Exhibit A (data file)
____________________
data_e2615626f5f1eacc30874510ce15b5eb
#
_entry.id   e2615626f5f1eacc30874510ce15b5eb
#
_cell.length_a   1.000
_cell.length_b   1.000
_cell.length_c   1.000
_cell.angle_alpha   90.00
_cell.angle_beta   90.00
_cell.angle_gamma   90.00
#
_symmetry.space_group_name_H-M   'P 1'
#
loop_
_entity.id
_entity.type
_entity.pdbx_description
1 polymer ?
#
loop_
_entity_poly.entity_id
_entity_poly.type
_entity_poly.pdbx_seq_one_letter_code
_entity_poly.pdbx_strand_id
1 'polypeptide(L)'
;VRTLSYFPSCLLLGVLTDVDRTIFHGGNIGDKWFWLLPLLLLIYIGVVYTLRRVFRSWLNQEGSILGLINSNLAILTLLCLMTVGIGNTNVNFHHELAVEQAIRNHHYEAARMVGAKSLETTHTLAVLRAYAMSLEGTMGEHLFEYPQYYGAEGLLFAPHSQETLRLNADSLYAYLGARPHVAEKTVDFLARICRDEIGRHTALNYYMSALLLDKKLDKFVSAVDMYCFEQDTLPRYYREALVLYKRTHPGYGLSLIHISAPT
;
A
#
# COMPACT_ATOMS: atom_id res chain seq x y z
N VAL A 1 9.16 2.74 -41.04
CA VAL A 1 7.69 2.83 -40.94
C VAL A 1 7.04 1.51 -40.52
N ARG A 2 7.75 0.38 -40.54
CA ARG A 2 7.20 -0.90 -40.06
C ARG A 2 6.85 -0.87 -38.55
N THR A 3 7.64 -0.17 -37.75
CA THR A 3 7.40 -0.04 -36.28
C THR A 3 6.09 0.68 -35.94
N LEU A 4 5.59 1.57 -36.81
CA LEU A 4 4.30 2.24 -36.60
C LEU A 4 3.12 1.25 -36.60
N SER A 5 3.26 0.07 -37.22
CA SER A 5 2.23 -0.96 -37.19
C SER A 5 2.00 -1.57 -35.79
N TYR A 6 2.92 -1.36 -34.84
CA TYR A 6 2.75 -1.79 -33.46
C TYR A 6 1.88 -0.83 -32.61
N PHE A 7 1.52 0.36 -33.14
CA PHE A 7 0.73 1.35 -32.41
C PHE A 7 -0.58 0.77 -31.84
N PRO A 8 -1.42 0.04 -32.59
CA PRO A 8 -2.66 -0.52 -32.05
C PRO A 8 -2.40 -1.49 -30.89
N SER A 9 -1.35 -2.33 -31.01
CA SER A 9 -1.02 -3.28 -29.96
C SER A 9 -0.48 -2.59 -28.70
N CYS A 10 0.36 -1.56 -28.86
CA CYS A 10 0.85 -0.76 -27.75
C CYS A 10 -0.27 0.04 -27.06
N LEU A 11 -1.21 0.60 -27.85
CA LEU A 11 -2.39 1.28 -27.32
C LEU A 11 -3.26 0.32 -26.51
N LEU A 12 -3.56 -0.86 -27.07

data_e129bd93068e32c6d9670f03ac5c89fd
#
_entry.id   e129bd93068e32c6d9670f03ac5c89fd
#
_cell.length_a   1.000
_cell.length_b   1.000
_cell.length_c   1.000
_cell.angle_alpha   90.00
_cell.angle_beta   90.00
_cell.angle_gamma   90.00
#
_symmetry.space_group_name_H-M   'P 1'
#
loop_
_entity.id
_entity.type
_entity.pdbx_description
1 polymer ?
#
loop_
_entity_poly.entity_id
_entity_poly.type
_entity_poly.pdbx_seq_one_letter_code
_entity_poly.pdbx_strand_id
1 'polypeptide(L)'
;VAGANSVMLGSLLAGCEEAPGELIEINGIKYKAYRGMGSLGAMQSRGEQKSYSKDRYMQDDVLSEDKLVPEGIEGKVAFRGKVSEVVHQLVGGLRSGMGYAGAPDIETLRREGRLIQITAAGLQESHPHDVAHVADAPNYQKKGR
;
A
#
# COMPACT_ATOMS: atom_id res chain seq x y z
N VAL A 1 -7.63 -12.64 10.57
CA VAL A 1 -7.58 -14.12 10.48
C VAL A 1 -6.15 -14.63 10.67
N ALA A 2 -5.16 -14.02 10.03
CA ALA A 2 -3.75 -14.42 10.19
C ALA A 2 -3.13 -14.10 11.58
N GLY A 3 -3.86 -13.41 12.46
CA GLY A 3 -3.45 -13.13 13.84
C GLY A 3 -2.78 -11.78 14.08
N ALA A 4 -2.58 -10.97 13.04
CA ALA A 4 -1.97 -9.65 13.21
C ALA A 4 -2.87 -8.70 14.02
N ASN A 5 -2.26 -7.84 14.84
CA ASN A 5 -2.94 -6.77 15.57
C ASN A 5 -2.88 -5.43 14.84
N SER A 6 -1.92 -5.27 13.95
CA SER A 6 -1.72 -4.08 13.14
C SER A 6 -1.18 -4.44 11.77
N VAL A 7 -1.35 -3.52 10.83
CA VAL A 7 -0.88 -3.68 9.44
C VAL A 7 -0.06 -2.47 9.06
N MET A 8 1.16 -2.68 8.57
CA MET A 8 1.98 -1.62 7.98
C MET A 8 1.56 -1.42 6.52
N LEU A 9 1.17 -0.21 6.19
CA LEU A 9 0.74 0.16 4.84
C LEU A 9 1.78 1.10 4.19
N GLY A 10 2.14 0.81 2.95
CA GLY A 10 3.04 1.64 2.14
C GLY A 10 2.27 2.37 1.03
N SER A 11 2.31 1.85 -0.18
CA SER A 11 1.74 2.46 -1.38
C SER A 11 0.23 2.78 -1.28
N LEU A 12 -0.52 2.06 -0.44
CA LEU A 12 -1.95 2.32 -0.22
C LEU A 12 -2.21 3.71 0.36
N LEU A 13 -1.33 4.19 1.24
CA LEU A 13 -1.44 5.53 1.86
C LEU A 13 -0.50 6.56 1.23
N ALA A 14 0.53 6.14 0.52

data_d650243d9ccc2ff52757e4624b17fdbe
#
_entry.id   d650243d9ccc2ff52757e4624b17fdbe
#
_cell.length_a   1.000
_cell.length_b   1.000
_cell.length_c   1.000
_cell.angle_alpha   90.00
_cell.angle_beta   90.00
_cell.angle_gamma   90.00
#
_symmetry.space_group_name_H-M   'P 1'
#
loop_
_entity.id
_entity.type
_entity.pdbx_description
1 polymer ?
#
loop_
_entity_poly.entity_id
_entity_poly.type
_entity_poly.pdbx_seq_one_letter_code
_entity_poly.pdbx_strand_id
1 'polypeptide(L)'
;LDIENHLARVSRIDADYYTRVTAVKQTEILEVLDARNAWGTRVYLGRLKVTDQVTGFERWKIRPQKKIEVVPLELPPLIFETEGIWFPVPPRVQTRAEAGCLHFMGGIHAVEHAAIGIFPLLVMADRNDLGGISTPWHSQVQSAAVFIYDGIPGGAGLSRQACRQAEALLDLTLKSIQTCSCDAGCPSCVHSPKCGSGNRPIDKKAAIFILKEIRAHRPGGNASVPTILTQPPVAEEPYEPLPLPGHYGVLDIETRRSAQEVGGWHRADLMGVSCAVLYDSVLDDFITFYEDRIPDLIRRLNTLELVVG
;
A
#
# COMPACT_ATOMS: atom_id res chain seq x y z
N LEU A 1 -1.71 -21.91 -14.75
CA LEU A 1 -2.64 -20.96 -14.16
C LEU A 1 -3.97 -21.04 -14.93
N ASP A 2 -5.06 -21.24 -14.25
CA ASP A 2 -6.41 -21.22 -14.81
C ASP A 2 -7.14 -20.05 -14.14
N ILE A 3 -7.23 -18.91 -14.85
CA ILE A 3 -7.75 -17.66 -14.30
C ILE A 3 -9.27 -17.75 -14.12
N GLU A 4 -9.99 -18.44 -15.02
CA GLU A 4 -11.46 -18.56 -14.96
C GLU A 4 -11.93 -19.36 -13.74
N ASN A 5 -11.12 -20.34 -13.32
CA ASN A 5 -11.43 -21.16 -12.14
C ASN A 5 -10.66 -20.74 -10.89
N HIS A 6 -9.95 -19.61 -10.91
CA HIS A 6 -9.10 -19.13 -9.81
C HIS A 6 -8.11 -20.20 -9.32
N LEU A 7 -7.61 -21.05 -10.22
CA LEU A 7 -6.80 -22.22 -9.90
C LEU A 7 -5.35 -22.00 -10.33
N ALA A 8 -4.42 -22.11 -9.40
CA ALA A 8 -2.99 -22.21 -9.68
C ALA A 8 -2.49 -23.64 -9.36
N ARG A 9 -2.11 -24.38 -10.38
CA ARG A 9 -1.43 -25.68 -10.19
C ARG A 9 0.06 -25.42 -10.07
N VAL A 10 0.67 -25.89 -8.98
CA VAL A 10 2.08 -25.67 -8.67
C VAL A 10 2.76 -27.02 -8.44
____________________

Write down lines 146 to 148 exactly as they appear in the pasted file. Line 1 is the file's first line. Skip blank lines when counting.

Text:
_symmetry.space_group_name_H-M   'P 1'
#
loop_